The ham rotating means 15 may employ any of the conventional elements for importing torque to the shaft 31. As illustrated, the shaft 31 is supported within a pair of bearing means 33a and 33b for stability during rotation. The ham rotating means as illustrated comprises an electric motor 45, FIGS. 2 and 6. If desired, of course, it can comprise a pneumatic motor, a hydraulic motor or other element capable of imparting torque to the shaft, directly or through suitable speed reducing means. The speed of rotation of the ham is relatively slow, running from a few tens of revolutions per minute (RPM) to a few hundreds of revolutions per minute. It is only necessary that the ham be rotated so that a continuous spiral is cut by the blade 17.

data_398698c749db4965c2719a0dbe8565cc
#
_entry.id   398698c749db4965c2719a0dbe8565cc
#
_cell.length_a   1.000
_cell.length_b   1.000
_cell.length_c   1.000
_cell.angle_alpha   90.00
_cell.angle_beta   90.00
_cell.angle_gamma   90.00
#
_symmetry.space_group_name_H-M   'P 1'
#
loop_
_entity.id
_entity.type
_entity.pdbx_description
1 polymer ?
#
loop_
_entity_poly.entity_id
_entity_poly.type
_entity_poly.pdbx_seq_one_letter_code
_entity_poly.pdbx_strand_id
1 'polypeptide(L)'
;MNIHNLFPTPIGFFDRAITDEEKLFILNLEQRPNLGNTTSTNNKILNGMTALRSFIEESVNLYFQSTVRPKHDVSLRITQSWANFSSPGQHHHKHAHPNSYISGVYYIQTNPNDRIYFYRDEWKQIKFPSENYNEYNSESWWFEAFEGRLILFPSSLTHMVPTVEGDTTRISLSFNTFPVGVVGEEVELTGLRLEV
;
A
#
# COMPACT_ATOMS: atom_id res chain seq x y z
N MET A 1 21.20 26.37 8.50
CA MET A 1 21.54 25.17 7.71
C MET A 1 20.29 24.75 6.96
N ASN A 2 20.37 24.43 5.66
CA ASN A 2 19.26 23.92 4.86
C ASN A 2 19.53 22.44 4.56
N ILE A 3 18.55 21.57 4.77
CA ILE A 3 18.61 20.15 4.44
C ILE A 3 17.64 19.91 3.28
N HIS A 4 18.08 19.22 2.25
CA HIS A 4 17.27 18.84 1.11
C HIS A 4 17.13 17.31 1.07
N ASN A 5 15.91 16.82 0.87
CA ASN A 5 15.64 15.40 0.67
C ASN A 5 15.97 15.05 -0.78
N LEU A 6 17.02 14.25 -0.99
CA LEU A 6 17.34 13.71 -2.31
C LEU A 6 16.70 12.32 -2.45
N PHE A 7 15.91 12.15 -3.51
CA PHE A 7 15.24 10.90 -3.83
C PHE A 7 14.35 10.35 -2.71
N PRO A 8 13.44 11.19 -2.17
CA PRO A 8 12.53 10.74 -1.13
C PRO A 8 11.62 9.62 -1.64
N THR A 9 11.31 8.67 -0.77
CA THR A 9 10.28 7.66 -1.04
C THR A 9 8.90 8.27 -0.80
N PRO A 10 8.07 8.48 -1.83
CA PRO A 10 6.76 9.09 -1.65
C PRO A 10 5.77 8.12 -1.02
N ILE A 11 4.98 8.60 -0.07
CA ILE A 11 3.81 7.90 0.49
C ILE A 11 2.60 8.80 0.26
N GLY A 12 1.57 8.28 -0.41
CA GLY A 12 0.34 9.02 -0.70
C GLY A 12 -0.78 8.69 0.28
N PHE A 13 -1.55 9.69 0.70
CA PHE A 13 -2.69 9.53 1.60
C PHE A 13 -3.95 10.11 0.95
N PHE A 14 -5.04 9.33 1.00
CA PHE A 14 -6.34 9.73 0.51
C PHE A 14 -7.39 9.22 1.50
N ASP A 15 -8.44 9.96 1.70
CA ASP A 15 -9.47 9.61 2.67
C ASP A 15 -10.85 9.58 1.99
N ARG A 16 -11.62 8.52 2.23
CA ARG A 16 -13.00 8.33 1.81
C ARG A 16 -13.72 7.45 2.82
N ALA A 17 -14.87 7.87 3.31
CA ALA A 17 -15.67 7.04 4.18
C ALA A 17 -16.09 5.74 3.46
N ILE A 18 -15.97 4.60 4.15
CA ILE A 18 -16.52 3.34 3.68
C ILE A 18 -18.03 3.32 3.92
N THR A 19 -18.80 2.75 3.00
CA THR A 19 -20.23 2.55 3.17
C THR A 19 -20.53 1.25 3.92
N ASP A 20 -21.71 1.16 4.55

The blade 17 is made of the finest cutting steel possible and may range in size from just large enough to penetrate through the ham to the bone to as much as 14 to 18 inches or more. The blade 17 is journalled for rotation for rotary slicing of the ham. It is mounted at a slight angle; for example, about 21/2 degrees for 1/6th inch thick ham slice. The angle of tilt is described herein with respect to the horizontal plane. Specifically, the blade is tilted to lie in the angle of the cut. For example, the tilt is in one direction when cutting from the bottom up, ham rotating counterclockwise, blade rotating counterclockwise (CCW, viewed from above); whereas the tilt would be in another direction if sliced from the top down. The angle of tilt can be calculated as the arc tan of the slice thickness divided by the distance to the bone. For example, assuming a one-tenth inch (1/10") thick slice, with four inches of meat on the bone, the ideal angle would be 1.4 degree (°); with a one-sixth inch thick slice, the ideal angle is 2.3 degrees. Of course, with roast beef or other objects having greater distance to the central bone, or core, the angle of tilt may be somewhat less. In the embodiments tried thus far the angle of tilt is within the range of 1°-5°; preferably, about 2°±1/2°. The blade is mounted in a rotary block that can be adjustable for different angles as shown in FIG. 8. Specifically, the blade is carried by a shaft 47, FIGS. 2 and 8, which is journalled in a pivotally mounted block 49, FIG. 8, internally of the guard 51, FIG. 2. The block 49 is pivotal with respect to the surface 53, FIGS. 1 and 8, so that the angle can be changed by adjusting the respective threaded screws 55, 57. By this means, the angle can be changed to allow slicing the ham as thin as 1/10th inch thick slice by slowing the rate of upward movement of the blade and blade rotating means l9.